resourcesABOUT MT AUTHOR GUIDELINES CLASSIFIEDS EDITORIAL CALENDAR MEDIA GUIDE MASSAGE MART SCHOOLS & EDUCATION FEEDBACK
Your Billing Questions Answered
I hear a lot of the following questions: I am afraid I may doing something illegal. I have heard I cannot have different fees for the same service.
It's Time to Review
It is amazing to see the changes that are occurring in the acupuncture profession. Let's look at some of the news and events that have contributed to this growth and awareness.
Targeting the Bad Apples in the Bunch
While everyone was focused on the conversion to ICD-10, the Office of Inspector General for Health and Human Services released a new report on chiropractic titled "CMS Should Use Targeted Tactics to Curb Questionable and Inappropriate Payments for Chiropractic Services."
The Concussion-Subluxation Complex
In the Aug. 1, 2014 issue of Dynamic Chiropractic, I reviewed some of the literature demonstrating the role of the chiropractic adjustment in post-concussive care.
Omega-3 Fish Oil: An Underappreciated Element of Men's Health
As a clinician with many male patients -- and as a man myself -- I am all too aware of the fact that we like to convince ourselves that we are doing great, when that may be the farthest thing from the truth.
Acupuncture Rising: From Acupuncture Anesthesia to Assisted-IVF, Part 2
Acupuncture's cultural and historical roots go back to the emergence of Chinese civilization. For more than 2,000 years, acupuncture needling has been continuously practiced on the largest population in the world.
One Size Does Not Fit All: Exercise and Nutrition According to Your Yin/Yang Body Type
There are countless new exercise and nutrition plans out there, emphasizing the latest ground-breaking research and claiming to revolutionize the way we view health.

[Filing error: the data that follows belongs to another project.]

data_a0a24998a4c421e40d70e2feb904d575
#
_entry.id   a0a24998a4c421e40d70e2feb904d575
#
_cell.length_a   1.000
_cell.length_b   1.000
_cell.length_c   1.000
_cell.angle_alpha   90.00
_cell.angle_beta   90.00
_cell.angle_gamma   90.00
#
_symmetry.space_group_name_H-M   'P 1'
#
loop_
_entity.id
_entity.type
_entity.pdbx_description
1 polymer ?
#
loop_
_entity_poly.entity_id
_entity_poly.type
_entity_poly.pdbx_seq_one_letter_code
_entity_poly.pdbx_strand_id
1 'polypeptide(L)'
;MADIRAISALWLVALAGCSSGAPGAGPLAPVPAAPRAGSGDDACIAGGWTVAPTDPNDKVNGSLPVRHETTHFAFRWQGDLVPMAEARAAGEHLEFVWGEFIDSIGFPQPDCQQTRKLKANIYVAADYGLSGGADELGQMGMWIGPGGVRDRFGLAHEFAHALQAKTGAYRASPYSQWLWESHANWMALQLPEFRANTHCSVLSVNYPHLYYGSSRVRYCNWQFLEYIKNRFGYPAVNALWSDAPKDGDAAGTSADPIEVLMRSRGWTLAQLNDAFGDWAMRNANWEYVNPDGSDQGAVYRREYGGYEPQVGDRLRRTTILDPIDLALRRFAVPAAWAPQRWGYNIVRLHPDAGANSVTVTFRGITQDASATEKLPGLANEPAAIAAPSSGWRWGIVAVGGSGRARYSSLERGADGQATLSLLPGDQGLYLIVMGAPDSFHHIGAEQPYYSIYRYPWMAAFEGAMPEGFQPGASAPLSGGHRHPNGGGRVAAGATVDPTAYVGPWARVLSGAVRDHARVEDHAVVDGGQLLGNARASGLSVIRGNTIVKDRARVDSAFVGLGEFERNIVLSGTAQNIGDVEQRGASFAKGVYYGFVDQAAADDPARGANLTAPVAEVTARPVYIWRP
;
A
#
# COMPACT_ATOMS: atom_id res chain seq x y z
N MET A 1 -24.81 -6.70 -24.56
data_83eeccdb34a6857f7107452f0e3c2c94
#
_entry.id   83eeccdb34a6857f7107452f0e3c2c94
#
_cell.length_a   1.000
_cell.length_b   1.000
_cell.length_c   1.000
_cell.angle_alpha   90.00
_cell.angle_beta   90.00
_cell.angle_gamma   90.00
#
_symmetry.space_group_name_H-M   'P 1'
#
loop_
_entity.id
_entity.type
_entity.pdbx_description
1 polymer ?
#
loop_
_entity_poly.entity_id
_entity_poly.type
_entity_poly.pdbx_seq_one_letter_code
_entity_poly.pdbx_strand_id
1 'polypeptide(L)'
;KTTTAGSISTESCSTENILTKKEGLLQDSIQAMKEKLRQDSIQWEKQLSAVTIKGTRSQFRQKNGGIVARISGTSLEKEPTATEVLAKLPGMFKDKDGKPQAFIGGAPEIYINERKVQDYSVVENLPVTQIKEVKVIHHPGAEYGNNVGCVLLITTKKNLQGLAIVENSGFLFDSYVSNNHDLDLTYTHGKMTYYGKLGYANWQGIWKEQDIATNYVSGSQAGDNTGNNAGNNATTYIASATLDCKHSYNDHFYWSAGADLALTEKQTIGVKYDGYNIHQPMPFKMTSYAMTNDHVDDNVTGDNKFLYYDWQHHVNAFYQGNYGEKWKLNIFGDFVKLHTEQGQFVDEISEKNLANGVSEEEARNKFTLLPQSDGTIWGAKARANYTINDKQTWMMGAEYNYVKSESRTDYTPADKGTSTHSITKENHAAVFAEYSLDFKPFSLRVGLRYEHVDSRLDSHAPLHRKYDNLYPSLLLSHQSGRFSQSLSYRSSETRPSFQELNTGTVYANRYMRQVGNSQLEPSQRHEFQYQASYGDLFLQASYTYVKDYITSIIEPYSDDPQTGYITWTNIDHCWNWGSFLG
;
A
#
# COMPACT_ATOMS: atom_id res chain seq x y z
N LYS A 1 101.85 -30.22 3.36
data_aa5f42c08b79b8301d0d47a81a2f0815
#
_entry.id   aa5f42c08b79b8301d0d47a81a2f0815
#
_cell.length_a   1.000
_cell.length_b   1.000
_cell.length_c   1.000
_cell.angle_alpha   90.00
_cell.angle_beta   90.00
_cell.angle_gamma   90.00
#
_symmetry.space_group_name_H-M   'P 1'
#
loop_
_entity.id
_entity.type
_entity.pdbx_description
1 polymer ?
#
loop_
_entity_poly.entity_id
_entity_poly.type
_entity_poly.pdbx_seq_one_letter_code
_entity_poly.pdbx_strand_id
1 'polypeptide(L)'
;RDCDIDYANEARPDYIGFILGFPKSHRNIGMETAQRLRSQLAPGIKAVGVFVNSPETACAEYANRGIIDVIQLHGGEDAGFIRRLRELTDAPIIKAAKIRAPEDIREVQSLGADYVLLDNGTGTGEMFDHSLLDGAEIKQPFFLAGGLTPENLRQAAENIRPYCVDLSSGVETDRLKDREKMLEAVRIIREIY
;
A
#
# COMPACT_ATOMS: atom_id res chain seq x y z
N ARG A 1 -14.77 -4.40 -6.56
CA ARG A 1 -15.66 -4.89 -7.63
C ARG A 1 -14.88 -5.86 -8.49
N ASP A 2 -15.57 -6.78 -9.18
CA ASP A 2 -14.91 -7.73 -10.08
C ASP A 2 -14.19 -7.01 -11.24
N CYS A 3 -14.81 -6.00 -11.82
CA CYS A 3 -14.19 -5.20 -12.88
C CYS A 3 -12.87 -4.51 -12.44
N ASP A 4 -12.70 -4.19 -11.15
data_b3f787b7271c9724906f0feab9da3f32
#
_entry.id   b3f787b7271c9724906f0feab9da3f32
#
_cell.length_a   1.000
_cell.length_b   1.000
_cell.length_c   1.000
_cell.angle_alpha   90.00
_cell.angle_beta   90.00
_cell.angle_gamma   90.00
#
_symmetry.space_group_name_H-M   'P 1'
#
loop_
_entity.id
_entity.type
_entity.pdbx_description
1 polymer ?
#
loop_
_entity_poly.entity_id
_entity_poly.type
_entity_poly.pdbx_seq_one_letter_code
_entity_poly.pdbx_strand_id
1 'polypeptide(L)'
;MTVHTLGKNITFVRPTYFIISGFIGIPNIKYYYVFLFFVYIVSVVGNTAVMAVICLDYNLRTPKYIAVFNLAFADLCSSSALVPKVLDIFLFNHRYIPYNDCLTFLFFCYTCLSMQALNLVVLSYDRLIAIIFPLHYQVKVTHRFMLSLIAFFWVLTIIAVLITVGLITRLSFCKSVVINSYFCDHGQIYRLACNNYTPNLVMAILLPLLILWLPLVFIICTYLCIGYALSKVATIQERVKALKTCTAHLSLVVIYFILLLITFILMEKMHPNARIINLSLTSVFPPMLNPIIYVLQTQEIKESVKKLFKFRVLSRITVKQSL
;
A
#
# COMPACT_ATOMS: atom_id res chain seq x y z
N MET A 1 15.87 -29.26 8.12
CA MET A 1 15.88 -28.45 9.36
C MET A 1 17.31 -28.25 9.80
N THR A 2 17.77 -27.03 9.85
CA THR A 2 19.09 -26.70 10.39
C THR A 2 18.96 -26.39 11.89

The Modern Application of Ancient Mei Rong
Chinese Medical Cosmetology (Mei Rong) has a well-documented and venerated history dating back to the Qin (221-206 BC) Dynasty.
Footsteps of the Sages: An Apprenticeship with Dr. Kezhan Zhang
When I met Dr. Kezhen Zhang in May 2013, I was his translator and the integrity, creativity, and passion he demonstrated as a practitioner and advocate of the medicine convinced me to travel to Beijing to study with him.
Diagnose Sprain Injuries in MVA Cases With Dynamic X-Rays (Pt. 1)
Am I the only person to notice hospitals are doing a seemingly insufficient job lately in their initial radiological workup of motor vehicle accident (MVA) victims?
Mechanism: Experimental Approaches to Understanding Acupuncture, Part 1
The clinical benefits of acupuncture are difficult to ignore, but also can be difficult to explain to a Western audience. For nearly 50 years, relentlessly inquisitive scientists and physicians have been working toward a conceptual model to explain acupuncture.
Too Many to Remember: Tips to Revive Your Ortho / Neuro Test Skills
When I was at Palmer in the mid-1980s, we were given a set of notes in one of our diagnostic courses. The notes covered approximately 70 orthopedic and neurological tests for various regions of the body.
Chinese Herbs and Pulmonary Fibrosis: A Case Study
"Mary M."* recently celebrated her 90th birthday. Even the former sheriff dropped by to kiss the hand of this diminutive retired teacher, to honor the years she interpreted for him during interviews with Latinas and Latinos.
Acupuncture and Oriental Medicine in the West
We know acupuncture and Oriental medicine as the indigenous medicine of East Asia; in particular China, Korea and Japan are the countries of origin of this wonderful healing system.
F4CP Making a High-Impact Impression
The Foundation for Chiropractic Progress has released details of its 2016 strategy, certain elements of which are already in play. The strategy includes ads, posters and other resources available to all F4CP members.
Tailor-Made Knee Pain: The Sartorius Muscle
A patient was referred to my office after receiving treatment from various providers with no results. The patient was training for the Olympics as a marathon runner and was unable to run or walk without severe medial knee pain.
Syncretism: Acupuncture and Public Health in Cuba
"Syncretism" is defined as a union of diverse tenets or practices. On a recent trip to Cuba designed to demonstrate the integration of Traditional Medicine and biomedicine, our group witnessed this union firsthand.
Making Sense of an Increasingly Obvious Conclusion